homeschooler, I find this pretty awful.  It was a huge challenge to teach  my OWN kids, whom I knew and had a great deal of influence on and control over.  The idea of trying to deal with a classroom, with all that entails in terms of variety and challenges and difficulties and uncontrollable factors and unknowns - wow.  Knowing the subject matter is one small part of teaching....imparting it in a meaningful and individual way to a large group of diverse students is the "art" of teaching and that's quite a different matter.

    Justice For Will Will spent his brief, courageous life fighting for the rights we all take for granted. Please share his story to support the fight!

    by KibbutzAmiad on Thu Dec 06, 2012 at 05:02:36 AM PST

  •  The whole point of a degree in education (4+ / 0-)

    is that knowing the subject matter is not enough to effectively communicate said subject matter.

    The GOP remains steadfastly opposed to the idea that expertise even exists.

    Economics is a social *science*. Can we base future economic decisions on math?

    by blue aardvark on Thu Dec 06, 2012 at 06:54:05 AM PST

    •  It's only a small change (1+ / 0-)
      Recommended by:
      zenbassoon

      In Indiana under the old certification system that was current in the 1970's up to this last change,  to teach in Middle School or High School you got a degree in your subject, with additional coursework,  (I think about 20 hours) in Education.  plus practicum, and student teaching.  Then if you wanted,  after you had a teaching job for a few years, you'd go on to do a Masters Degree in Education.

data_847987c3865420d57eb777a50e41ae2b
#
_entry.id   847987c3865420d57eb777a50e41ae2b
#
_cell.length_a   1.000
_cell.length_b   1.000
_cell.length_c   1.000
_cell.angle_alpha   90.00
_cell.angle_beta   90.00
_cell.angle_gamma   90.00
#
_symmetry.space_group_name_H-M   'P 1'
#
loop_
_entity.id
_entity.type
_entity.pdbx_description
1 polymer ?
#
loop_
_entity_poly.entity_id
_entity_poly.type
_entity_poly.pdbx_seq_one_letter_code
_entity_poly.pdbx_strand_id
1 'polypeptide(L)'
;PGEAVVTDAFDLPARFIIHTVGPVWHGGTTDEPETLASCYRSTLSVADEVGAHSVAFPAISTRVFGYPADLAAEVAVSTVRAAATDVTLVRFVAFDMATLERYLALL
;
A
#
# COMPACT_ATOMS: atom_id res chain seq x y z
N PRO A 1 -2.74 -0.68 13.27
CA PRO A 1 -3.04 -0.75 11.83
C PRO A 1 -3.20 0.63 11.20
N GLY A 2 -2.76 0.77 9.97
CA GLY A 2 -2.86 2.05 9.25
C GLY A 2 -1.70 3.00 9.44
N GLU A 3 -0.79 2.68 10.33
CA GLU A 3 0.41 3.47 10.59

There have been ways to get hired on provisionally if your area of expertise was in a subject area where there was a teacher shortage -- lately it's mostly been math and science.

      Only 3 years of college is required to be a substitute teacher, but fully certified teachers get priority consideration.  When I was at Earlham a couple of my friends  who were Seniors when I was a Junior substitute taught on the days they didn't have classes.

      My Aunt, Uncle and Grandmother were all teachers and they all got Master's Degrees.  My Aunt and Uncle started teaching with BA's -- my Aunt in Math, my Uncle in English.  She went back to do a Master's of Library Science and became a school librarian.  He went on to do a Master's and eventually became a High School Principal.

      My Aunt started teaching math in Greenfield, Indiana in 1944  I'm not sure what the "education" portion of the requirements were then. My uncle got a BA in English on the GI Bill and would have started teaching in, 1949 or  thereabouts.  

      My Grandmother went to Indiana Normal School -- back before it became Indiana State University and did a teaching certificate. She began teaching  back when Kokomo still had 2-room schools.  She taught in one room and her older sister Jessie had the other one. I think the school was K-3. Kindergarten and 1st grade in one room and 2nd and 3rd in the other.